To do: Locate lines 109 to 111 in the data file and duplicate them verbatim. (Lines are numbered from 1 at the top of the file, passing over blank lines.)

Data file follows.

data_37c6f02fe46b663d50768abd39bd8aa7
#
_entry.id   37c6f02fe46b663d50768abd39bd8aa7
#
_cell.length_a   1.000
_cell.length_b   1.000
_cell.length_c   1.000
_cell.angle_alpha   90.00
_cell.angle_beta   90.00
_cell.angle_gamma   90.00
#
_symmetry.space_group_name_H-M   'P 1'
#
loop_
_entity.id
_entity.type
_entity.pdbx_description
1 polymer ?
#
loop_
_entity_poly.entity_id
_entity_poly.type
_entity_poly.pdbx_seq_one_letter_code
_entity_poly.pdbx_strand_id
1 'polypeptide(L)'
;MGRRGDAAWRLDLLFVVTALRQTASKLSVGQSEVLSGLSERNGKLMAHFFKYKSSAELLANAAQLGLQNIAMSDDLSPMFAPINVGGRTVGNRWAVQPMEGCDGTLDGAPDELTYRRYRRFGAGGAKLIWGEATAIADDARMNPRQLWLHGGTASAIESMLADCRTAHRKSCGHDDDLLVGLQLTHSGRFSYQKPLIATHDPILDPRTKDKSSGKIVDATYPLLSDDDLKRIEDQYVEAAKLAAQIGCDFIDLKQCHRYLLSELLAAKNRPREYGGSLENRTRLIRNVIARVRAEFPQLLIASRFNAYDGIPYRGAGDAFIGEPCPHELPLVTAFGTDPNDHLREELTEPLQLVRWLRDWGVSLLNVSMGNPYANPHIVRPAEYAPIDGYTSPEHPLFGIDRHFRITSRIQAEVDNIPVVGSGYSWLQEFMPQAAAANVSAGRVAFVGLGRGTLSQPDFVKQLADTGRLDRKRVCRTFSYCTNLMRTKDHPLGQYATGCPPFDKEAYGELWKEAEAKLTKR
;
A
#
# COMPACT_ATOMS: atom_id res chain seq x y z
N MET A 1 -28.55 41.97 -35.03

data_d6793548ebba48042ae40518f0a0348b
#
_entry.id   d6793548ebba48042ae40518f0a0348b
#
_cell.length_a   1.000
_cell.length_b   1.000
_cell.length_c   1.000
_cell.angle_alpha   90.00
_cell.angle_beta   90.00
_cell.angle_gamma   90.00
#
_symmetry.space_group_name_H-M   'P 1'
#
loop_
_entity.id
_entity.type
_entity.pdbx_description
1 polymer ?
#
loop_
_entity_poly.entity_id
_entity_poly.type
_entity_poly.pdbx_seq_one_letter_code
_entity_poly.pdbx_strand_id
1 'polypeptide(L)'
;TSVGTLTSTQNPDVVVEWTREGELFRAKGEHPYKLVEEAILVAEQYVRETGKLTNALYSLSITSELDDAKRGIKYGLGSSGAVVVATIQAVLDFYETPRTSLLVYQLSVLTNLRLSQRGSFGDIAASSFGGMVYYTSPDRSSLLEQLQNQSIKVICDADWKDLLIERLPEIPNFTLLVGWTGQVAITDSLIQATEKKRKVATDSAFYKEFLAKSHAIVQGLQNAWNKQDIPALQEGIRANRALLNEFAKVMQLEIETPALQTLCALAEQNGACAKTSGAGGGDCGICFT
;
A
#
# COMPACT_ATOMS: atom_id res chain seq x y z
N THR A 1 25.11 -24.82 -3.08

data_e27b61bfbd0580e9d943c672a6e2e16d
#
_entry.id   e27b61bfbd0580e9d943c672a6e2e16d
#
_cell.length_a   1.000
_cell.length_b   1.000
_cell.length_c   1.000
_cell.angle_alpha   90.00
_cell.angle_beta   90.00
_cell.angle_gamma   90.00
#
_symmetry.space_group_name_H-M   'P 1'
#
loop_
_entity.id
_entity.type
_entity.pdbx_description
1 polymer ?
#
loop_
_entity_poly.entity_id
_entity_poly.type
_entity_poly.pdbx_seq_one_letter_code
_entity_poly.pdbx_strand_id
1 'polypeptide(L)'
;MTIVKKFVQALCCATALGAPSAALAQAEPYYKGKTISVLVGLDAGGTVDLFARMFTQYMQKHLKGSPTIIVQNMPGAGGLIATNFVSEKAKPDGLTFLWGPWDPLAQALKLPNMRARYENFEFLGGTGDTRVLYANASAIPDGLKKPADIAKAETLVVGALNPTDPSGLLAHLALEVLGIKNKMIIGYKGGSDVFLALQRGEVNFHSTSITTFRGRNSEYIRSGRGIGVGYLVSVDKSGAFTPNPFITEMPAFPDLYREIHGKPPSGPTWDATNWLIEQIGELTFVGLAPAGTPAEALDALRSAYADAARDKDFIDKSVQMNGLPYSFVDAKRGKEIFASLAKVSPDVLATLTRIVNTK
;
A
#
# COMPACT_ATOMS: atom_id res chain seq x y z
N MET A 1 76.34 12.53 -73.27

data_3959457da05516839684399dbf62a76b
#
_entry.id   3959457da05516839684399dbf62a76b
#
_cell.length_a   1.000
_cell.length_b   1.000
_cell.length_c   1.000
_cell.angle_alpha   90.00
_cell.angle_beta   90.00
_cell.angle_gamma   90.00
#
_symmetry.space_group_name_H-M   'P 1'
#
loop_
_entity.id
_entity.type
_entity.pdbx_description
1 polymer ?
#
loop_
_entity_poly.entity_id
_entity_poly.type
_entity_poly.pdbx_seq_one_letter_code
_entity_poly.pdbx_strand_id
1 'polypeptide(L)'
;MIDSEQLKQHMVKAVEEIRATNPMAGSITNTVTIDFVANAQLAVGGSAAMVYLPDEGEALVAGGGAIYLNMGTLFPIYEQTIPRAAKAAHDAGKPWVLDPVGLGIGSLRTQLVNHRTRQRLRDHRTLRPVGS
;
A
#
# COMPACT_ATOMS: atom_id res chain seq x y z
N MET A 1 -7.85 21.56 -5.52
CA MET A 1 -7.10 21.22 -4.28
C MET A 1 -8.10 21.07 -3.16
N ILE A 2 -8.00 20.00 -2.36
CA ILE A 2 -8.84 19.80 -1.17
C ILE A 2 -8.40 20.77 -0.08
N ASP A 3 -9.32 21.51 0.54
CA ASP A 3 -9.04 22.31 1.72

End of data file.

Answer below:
_entity.type
_entity.pdbx_description
1 polymer ?